Many years ago a good friend of mine told me a very funny story. Her son, four years old, was with her as she entered a mall. There were two sets of doors: one from the outside into a the foyer, and one between the foyer and the actual mall. There was a pay phone in the foyer. As she and her son approached the first set of doors, outer doors she spotted a woman on the phone. Knowing her child as she did, she tried to distract him. Children that age don't always have a lot of tact. However, she was not able to prevent his observant little eyes from seeing this woman, who was clearly a dwarf. Breaking the silence of the space between those two sets of doors, were the little boy's said excited cry, "Look, Mom, a troll!"
Well, you can imagine my friend's humiliation. Trying to usher him out quickly, she told him to be quiet. As they opened the door into the mall, he said in amazement, and still audibly: "Look, she even has a little purse!" That was a fairly humbling moment.
Humility. Parenting small children helps us in that regard. With small children, we see that despite all of our training, guidling, instructing, and leading, children refute our fond notions of how much control we have. Children will do and say what we don't expect. In fact they will do what we are raising them to do: act independently.
This does not change when our kids become young adults. Their independence proceeds. Suddenly, they make decisions which may puzzle us. Whose house did he grow up in? How did she come to that conclusion? Older children humble us less in the foolishness typical of childhood, but more in the regular reminders that though we have certainly influenced them, ultimately, they are God's creation, made in his image to reflect him. While they will reflect their upbringing, there is no guarantee they will mirror us exactly. Cloning is not the objective. While of course, we want them to love our God and embrace the faith heritage which they were raised in, that may look different from their parents' lives. My children already have different lives than I did at their age. My oldest is 27, single, and sharing an apartment with her brother. At 27, I had two children, a husband, and a mortgage.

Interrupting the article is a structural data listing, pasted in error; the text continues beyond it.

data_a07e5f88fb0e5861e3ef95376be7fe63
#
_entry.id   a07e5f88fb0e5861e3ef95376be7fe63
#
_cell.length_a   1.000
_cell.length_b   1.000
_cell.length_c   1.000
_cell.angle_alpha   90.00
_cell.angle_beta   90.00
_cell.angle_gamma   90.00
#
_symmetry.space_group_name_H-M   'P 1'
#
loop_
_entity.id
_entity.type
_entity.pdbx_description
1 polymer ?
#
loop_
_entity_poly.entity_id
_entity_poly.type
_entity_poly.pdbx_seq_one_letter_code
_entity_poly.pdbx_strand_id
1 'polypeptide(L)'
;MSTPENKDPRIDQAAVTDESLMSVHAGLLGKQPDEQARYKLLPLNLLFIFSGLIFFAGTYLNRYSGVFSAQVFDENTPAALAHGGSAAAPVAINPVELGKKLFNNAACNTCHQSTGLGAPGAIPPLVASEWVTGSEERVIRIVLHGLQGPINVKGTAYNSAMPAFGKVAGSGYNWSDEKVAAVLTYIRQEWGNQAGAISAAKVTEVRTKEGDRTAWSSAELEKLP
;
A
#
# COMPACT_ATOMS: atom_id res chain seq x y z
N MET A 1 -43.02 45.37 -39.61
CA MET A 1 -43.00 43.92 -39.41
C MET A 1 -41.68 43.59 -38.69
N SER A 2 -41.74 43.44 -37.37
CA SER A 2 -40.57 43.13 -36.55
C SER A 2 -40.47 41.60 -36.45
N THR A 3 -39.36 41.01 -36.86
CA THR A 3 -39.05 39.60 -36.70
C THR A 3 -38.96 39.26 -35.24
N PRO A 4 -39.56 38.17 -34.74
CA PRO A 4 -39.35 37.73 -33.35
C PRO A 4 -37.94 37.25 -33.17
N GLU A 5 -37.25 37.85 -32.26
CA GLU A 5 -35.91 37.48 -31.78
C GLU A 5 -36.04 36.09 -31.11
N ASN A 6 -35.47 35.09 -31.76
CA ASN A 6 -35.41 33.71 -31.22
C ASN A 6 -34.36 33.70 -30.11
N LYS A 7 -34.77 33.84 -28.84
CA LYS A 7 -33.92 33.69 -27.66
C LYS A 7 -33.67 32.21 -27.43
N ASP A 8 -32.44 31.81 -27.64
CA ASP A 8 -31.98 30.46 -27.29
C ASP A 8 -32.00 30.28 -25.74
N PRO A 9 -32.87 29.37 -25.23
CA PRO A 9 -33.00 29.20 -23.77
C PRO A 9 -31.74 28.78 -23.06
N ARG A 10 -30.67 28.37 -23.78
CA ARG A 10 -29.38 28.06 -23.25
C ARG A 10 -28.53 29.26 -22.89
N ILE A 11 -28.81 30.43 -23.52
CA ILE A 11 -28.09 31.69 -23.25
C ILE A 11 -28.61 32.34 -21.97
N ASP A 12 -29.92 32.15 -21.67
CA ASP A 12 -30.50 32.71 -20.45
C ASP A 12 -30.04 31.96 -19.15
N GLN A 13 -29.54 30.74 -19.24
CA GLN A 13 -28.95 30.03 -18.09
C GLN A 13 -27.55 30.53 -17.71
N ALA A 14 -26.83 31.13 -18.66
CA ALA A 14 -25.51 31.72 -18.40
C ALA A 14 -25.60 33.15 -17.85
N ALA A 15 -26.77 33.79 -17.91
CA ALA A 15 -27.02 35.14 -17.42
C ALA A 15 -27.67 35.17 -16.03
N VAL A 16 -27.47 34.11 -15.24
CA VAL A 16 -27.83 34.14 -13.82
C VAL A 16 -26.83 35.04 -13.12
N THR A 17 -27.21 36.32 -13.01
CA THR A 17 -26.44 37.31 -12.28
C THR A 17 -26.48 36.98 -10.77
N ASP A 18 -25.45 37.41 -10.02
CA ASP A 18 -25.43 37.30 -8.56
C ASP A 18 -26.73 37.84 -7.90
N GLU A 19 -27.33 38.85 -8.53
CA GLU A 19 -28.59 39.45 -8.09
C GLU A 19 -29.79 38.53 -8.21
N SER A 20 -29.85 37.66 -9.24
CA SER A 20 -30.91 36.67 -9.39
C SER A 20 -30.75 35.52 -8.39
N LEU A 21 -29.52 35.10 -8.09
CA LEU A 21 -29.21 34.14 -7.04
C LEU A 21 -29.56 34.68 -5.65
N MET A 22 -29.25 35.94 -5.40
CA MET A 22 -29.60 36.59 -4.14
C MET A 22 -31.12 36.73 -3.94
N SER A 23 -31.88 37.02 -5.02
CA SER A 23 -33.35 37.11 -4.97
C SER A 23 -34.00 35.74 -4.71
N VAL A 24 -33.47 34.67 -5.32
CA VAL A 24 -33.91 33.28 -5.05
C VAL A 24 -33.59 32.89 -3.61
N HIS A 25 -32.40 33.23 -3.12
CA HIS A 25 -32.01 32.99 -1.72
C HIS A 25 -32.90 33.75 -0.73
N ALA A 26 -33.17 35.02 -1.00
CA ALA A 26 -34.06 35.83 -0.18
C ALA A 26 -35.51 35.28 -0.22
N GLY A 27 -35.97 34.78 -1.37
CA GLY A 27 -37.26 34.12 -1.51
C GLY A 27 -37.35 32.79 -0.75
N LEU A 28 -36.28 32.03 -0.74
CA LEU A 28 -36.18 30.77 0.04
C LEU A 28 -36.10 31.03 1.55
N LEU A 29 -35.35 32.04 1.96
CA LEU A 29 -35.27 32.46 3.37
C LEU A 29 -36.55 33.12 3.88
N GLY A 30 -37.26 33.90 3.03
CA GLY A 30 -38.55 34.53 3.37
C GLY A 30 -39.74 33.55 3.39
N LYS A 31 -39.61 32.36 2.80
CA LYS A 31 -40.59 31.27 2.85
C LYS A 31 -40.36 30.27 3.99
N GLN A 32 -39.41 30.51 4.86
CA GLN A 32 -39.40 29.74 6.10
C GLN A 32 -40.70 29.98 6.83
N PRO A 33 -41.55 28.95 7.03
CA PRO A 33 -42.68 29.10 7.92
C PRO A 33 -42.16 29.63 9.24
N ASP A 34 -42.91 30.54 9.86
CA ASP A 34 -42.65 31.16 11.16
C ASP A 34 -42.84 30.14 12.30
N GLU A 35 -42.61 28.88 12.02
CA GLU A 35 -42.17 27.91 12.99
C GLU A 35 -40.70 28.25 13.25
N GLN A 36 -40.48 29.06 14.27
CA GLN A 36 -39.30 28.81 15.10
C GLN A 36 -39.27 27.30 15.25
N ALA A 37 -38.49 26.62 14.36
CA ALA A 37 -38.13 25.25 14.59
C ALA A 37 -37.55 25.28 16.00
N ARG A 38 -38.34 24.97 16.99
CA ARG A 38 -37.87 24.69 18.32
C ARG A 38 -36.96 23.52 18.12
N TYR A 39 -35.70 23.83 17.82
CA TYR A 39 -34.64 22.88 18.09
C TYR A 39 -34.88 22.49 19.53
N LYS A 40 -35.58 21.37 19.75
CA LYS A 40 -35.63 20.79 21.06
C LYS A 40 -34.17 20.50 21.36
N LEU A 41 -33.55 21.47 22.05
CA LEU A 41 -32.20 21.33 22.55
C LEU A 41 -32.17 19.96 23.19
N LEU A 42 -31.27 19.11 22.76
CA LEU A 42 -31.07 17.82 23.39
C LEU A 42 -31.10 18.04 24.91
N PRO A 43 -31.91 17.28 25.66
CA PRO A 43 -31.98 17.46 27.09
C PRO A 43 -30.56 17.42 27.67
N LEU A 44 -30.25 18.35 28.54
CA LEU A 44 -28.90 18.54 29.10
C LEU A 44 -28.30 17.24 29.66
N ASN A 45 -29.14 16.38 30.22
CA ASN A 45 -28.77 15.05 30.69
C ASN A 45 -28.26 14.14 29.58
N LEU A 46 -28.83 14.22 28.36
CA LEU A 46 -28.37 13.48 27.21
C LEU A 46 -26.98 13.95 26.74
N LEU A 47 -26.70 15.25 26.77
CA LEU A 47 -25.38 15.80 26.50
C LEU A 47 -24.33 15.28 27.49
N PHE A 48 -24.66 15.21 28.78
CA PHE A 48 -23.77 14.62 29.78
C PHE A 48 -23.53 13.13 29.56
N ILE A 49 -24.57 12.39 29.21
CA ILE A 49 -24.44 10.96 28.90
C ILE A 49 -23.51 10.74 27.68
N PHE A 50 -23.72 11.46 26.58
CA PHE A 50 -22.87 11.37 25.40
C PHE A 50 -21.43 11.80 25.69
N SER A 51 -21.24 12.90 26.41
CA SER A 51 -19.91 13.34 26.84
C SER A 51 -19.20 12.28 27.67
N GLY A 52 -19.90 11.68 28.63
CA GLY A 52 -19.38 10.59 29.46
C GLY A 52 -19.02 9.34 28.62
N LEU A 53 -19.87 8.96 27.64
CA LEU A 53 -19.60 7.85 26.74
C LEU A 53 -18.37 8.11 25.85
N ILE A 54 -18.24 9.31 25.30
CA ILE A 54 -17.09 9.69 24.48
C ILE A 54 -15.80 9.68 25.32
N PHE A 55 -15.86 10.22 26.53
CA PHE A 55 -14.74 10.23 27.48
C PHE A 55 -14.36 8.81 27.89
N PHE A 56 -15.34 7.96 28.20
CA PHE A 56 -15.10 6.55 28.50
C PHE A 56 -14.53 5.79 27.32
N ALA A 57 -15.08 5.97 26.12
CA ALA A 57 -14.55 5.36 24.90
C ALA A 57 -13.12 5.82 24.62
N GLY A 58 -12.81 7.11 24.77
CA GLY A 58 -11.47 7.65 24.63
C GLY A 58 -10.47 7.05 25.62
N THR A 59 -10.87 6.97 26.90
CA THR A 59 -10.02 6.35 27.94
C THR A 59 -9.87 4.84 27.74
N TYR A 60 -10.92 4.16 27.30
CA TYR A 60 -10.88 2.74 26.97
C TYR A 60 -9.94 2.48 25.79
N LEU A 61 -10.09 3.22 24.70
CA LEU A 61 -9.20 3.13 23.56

There is often a lot of competition among young mothers, and it doesn't always subside as kids grow. Instead of taking pride in our child's ability to read independently or tie his shoes, we take pride in whether or not the child is in professional ministry, how many children they have, or what their jobs are. It is a bad habit in both cases. While we raise our children, pouring ourselves into them year after year, it is still God who blesses. Taking pride in their success or complete responsibility for their failures only reveals that we think we have more control than we do. Frankly, I'd rather not think I control my child. I rather think the Spirit of God does.
Watching my adult children as they grow and mature is humbling, although not like my friend in the mall. I see that despite my many failings in teaching them, they do the right thing. Despite the occasions of my own bad example, they show compassion, kindness, and mercy. And despite the times I failed them, they continue to show love toward us, and include us in their lives. I don't get to see them as often as I would like, and I do have one child who isn't very good at keeping in touch, but I'm thankful for how they have grown and how God has blessed them.